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View Full Version : Debunking article - "The Irish Times" - May 2, 2002



JJ
2002-May-05, 06:05 PM
Neat debunking article by Dr William Reville in "The Irish Times" on May 2, 2002.

URL:

http://scripts.ireland.com/search/highlight.plx?TextRes=reville&Path=/newspaper/science/2002/0502/2804917402ftsc2reville_a.html

A quote:

""OK", I can hear you say, but why bother with stuff like this? Isn't there always a market for small-minority crackpot views and isn't paying attention only giving them the oxygen of publicity? It turns out that the minority we are discussing is actually quite sizeable. A recent survey found that 20 per cent of US citizens expressed doubt as to whether NASA landed men on the moon. It is disturbing to think that such a significant minority believes in fairytales. If scientists can disprove the evidence for a NASA hoax, then it is important that this be done."

JJ

JayUtah
2002-May-05, 06:11 PM
That's the second time I've heard the 20% figure without a citation or attribution. What study is this?

Jim_McBrearty
2002-May-05, 06:33 PM
Despite my alarmingly Irish sounding name, I would like to say right now that i'm from Scotland.

Bottom line is: It's from Ireland. The only things you can trust from their are:

1. Guiness
2. Smuggled Semtex

Jim_McBrearty
2002-May-05, 06:33 PM
Despite my alarmingly Irish sounding name, I would like to say right now that i'm from Scotland.

Bottom line is: It's from Ireland. The only things you can trust from their are:

1. Guiness
2. Smuggled Semtex

The Curtmudgeon
2002-May-06, 08:11 PM
On 2002-05-05 14:33, Jim_McBrearty wrote:
Despite my alarmingly Irish sounding name, I would like to say right now that i'm from Scotland.


Yeah, and your favourite team is Rangers, too, isn't it? /phpBB/images/smiles/icon_biggrin.gif [Sorry, Jim, I posted this before I saw it covered in the other thread. Greenock's cool, I guess. Being a traditional no-hoper, I'm partial to Partick Thistle, myself. Following Scotland in the football World Cup is what made me a no-hoper in the first place, of course. /phpBB/images/smiles/icon_biggrin.gif ]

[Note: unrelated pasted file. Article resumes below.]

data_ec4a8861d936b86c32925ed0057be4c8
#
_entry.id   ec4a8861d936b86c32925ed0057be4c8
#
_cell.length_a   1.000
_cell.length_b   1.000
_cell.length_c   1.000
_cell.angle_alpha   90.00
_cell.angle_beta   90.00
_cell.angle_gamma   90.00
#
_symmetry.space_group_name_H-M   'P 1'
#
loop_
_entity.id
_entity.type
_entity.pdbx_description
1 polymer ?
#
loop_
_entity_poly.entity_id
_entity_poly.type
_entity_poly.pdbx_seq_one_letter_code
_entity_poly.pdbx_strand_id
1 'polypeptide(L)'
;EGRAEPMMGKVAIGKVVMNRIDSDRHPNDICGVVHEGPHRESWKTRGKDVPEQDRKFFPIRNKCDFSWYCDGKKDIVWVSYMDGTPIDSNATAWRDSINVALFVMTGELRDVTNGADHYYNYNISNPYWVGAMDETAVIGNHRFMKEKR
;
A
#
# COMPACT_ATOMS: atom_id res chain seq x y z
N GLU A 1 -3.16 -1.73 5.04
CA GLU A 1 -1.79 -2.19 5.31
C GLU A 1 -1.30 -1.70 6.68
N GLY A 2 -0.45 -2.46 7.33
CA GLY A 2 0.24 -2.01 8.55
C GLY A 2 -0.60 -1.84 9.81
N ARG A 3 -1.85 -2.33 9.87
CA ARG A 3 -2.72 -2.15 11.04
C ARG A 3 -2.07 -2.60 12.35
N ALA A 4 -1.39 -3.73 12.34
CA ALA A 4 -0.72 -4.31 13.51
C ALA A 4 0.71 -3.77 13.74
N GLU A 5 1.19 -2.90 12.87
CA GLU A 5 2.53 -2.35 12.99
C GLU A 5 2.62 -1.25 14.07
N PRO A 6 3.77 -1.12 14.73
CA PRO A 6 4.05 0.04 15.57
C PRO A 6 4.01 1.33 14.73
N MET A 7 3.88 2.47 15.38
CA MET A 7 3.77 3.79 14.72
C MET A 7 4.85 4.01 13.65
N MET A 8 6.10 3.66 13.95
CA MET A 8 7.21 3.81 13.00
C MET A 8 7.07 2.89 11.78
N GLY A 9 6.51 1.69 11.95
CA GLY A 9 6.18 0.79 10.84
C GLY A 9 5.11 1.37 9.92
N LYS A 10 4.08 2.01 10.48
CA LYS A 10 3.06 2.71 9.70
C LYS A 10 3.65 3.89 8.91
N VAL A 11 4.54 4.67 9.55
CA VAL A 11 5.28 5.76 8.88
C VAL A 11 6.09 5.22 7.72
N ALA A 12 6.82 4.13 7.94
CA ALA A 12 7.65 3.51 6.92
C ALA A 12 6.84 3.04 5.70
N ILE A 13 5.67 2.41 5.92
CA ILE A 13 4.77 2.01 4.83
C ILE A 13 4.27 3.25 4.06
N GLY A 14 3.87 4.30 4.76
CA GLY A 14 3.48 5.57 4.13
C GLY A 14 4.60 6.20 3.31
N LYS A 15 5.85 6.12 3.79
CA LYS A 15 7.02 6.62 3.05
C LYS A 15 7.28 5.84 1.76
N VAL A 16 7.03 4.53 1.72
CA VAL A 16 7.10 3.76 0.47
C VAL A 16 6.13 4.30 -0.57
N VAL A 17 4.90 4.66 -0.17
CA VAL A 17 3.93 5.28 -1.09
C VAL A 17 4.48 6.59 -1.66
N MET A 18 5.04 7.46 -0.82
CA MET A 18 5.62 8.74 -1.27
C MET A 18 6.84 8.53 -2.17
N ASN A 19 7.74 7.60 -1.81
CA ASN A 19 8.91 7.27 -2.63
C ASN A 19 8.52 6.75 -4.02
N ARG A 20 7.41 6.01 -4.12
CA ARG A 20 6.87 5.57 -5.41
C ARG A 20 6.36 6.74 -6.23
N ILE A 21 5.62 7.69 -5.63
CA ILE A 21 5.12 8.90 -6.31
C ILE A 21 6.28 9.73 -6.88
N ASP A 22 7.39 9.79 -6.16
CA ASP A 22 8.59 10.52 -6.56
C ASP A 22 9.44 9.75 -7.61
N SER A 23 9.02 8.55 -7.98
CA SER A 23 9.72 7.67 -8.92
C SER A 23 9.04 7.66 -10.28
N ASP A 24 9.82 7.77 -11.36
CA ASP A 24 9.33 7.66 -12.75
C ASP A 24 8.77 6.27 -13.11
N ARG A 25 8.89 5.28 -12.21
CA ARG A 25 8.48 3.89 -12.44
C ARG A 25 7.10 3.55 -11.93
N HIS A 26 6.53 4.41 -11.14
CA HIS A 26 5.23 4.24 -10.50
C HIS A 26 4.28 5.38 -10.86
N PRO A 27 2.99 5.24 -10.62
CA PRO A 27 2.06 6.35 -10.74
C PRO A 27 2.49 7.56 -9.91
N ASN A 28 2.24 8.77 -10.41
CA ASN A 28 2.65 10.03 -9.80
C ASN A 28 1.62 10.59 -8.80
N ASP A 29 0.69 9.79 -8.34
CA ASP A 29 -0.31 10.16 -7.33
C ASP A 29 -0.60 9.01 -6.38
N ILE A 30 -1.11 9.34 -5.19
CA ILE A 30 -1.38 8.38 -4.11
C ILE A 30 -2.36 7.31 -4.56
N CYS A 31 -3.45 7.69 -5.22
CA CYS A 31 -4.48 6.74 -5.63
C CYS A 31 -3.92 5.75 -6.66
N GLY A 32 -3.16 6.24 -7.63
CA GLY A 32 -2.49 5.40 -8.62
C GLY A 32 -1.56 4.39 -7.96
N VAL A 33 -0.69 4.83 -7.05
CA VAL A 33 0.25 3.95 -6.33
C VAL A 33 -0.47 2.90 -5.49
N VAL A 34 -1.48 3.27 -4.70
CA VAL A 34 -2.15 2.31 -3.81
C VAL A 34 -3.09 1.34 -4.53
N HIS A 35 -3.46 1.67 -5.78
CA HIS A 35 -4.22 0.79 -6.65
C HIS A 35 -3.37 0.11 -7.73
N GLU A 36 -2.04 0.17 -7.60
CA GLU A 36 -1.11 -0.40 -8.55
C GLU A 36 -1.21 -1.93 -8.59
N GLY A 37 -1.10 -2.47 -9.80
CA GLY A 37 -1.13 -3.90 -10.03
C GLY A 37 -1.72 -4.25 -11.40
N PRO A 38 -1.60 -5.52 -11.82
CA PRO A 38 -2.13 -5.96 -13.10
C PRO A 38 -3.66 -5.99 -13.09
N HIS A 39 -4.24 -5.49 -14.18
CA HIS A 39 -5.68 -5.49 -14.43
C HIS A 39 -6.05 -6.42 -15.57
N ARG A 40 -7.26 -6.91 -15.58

Well, the McEwen's 80-shilling is decent in Scotland, and a couple of other 70/80-shillings that I tried when there last, but I'll take Dublin Guinness over it every time.

Back to the discussion: quickie searches on Google for "Apollo Moon Hoax 20%" (but they didn't take the '%'), "Apollo Moon Hoax science poll" and "Apollo Moon Hoax Gallup poll"--and guess whose web site turned up #1 on all three searches? Hint: we're here already. (Fair warning, though: here's how Google does their relevancy ratings (http://www.google.com/technology/pigeonrank.html)!)

Phil discredits the 20% figure already, by pointing to a '99 Gallup poll that showed 6%, but no, I can't find any source for the 20% figure itself. But, then, that poll was years ago, and inflation has obviously set in. /phpBB/images/smiles/icon_rolleyes.gif

The (a percentage here, a percentage there) Curtmudgeon

<font size=-1>[ This Message was edited by: The Curtmudgeon on 2002-05-06 16:17 ]</font>

Jim
2002-May-06, 11:17 PM
I think the "source" for the 20% figure is the HBers. It can't be traced back to any legitimate poll of which I'm aware (or anyone else here, apparently).

There are two possibilities:
1) Some HBer (Kaysing?) made that estimate after querying his acquaintances;
2) It's made-up whole cloth.

Of course, 50% of all statistics are made-up.

JayUtah
2002-May-06, 11:21 PM
Some HBs quote the Gallup results from 1999 which would not include the effects from the Fox program. But I have never seen a source for the 20% figure. I would like to.